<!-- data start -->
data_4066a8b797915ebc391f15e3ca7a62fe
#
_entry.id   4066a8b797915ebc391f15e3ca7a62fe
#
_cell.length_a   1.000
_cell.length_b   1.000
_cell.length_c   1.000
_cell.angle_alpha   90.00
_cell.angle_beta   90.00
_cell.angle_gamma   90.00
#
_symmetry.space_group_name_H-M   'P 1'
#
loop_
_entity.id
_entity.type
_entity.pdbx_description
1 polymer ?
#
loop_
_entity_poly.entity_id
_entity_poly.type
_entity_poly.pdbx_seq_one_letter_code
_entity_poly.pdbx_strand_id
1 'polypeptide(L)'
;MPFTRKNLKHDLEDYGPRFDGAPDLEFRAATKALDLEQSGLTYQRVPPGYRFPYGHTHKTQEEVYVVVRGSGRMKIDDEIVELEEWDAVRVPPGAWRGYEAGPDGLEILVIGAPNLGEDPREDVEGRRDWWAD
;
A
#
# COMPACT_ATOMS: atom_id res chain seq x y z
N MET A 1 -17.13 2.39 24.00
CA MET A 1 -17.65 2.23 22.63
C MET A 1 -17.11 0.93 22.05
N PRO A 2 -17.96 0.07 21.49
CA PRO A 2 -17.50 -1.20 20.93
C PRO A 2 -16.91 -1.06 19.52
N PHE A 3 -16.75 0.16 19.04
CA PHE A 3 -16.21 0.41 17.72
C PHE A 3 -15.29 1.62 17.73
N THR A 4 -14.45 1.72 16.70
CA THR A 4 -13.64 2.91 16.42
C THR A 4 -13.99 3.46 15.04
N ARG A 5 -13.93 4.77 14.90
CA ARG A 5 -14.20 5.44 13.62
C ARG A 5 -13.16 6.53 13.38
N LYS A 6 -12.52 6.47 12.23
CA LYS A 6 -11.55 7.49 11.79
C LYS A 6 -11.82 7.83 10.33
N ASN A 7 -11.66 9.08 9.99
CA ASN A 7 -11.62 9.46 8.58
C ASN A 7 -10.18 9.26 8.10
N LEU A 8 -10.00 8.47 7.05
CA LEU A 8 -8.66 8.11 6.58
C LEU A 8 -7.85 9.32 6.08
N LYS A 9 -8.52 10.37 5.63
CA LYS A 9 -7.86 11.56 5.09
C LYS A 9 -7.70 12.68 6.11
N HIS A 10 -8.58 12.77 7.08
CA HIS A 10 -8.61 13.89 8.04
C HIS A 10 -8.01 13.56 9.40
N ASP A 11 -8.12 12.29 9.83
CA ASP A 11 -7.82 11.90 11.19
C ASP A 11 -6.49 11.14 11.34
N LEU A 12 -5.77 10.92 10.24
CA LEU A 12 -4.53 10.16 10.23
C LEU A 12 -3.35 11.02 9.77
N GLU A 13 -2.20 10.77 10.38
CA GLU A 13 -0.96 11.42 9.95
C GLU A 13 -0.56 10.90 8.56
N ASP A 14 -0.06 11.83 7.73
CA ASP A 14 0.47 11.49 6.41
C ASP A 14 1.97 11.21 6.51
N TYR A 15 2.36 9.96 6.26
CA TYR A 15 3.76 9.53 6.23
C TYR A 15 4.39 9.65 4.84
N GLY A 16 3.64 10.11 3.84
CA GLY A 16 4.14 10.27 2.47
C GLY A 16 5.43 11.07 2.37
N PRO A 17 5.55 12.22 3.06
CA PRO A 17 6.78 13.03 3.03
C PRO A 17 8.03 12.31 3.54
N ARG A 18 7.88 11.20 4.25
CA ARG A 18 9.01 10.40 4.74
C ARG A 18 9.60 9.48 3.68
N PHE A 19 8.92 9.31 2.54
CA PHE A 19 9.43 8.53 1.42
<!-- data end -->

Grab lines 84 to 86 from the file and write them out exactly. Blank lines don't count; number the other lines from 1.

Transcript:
C ARG A 18 9.60 9.48 3.68
N PHE A 19 8.92 9.31 2.54
CA PHE A 19 9.43 8.53 1.42